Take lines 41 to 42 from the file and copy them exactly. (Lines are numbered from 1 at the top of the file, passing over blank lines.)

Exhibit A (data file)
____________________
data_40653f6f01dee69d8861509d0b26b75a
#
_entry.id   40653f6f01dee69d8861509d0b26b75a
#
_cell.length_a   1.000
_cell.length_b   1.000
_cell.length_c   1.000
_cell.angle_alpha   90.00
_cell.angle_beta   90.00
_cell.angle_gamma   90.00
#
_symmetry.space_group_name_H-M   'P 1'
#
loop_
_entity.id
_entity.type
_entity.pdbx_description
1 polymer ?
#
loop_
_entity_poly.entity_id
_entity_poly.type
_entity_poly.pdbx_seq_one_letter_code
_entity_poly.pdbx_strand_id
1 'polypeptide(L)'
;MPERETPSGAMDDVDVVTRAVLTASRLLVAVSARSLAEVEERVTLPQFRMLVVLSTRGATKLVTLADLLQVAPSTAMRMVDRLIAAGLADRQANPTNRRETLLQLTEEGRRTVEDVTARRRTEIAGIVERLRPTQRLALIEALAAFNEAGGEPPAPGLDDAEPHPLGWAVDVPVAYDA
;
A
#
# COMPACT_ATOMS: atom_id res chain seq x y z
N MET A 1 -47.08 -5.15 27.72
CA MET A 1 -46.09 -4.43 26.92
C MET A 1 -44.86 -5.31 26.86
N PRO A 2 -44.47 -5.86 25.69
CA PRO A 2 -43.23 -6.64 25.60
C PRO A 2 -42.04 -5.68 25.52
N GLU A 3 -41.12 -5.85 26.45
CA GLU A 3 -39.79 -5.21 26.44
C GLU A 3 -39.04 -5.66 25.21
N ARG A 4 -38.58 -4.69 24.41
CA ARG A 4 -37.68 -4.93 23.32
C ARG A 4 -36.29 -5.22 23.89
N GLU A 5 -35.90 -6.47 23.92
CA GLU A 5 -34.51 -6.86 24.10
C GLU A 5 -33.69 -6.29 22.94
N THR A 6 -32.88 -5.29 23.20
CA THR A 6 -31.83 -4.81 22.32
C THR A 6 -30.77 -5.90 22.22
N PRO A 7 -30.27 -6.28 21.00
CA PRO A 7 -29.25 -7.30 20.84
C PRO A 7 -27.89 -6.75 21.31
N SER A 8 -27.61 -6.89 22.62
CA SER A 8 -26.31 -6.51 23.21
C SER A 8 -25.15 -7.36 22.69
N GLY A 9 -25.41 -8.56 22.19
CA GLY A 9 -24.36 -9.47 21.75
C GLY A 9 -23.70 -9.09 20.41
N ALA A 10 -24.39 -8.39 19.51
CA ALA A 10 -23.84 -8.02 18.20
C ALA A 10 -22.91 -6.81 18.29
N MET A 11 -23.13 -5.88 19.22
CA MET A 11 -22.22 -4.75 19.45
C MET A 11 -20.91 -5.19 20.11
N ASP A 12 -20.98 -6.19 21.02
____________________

CA ARG A 4 -37.68 -4.93 23.32
C ARG A 4 -36.29 -5.22 23.89